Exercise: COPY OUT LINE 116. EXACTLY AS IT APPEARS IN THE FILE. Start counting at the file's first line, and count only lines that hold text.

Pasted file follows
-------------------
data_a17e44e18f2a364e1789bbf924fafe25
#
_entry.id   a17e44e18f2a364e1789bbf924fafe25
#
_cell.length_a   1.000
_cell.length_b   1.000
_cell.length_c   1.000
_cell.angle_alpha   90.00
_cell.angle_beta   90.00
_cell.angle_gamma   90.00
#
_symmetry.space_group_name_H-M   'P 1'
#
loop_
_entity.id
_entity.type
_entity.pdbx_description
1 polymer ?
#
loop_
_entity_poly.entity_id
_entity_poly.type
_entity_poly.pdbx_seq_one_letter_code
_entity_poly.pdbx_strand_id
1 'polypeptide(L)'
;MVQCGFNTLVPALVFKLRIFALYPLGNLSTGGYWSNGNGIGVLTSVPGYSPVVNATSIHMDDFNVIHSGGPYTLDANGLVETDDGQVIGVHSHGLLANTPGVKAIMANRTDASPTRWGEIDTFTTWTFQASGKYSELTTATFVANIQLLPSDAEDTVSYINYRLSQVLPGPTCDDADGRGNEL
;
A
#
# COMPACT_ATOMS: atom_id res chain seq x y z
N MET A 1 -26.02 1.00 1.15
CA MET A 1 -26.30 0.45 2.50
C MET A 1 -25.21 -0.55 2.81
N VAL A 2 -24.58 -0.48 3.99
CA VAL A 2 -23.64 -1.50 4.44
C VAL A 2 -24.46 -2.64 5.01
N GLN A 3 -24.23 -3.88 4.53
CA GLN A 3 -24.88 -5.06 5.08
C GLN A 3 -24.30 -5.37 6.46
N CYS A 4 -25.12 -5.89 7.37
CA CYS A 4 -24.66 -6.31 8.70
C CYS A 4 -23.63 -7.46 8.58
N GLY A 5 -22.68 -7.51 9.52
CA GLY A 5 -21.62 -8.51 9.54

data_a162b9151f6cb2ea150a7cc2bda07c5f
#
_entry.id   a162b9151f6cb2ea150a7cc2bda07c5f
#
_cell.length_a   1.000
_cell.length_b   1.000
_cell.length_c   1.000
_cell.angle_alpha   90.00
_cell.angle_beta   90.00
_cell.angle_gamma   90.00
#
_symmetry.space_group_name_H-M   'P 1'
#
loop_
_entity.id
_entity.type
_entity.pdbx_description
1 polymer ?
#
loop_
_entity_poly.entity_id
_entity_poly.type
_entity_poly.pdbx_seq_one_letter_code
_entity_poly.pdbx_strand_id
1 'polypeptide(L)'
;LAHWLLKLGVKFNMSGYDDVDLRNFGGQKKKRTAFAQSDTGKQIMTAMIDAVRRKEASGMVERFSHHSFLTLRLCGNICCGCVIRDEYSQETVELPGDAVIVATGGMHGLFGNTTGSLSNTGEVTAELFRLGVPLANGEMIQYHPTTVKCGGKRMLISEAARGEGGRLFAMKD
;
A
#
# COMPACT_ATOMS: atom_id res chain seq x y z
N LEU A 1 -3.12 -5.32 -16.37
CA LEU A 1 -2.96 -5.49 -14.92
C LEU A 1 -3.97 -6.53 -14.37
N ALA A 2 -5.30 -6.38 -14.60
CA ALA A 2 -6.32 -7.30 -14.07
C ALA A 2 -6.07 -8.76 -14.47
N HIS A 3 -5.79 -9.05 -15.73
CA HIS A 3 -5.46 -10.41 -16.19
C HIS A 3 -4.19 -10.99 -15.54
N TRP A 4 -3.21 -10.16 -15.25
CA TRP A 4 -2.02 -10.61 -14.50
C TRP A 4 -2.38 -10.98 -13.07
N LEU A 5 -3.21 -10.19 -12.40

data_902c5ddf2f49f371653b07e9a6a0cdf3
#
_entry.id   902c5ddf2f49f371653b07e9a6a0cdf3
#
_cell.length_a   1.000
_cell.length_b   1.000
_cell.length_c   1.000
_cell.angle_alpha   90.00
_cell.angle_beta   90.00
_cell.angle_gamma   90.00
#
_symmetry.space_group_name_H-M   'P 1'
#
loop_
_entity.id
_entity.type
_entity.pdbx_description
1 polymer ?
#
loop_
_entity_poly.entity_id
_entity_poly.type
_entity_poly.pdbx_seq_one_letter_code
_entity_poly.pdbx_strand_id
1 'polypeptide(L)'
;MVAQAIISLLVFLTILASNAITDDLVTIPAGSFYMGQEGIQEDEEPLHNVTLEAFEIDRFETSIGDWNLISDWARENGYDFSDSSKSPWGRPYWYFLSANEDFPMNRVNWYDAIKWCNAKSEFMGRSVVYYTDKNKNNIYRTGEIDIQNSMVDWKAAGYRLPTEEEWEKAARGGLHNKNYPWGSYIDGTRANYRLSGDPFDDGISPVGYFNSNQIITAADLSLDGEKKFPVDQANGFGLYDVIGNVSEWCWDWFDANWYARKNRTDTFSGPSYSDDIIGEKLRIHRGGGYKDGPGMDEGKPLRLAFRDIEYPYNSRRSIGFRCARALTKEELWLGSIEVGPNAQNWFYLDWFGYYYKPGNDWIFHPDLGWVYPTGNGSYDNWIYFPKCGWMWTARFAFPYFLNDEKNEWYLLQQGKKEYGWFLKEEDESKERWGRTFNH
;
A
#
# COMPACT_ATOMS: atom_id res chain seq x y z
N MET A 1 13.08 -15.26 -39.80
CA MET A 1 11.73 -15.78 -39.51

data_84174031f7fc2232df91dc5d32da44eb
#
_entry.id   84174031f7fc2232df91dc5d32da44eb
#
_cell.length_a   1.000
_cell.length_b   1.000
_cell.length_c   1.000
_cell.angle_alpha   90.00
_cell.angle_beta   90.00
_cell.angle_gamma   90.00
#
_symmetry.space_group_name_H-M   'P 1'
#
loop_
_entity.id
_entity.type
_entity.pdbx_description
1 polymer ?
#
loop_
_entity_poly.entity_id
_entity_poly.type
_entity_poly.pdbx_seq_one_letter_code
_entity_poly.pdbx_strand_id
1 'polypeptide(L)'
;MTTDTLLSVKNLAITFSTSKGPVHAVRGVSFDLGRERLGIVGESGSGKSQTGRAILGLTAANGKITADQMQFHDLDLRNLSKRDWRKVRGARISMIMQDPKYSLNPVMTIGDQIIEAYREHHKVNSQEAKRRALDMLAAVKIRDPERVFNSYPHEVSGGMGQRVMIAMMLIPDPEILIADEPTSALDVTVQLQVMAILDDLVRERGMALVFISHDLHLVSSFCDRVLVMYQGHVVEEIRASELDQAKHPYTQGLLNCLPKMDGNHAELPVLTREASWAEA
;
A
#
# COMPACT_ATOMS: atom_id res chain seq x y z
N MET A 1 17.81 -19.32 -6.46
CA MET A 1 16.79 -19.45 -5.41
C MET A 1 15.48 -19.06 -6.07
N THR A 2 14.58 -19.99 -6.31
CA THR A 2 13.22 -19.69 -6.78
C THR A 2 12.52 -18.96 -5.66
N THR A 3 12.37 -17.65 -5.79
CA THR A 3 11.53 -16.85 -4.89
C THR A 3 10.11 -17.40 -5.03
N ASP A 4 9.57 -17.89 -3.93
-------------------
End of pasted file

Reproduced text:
#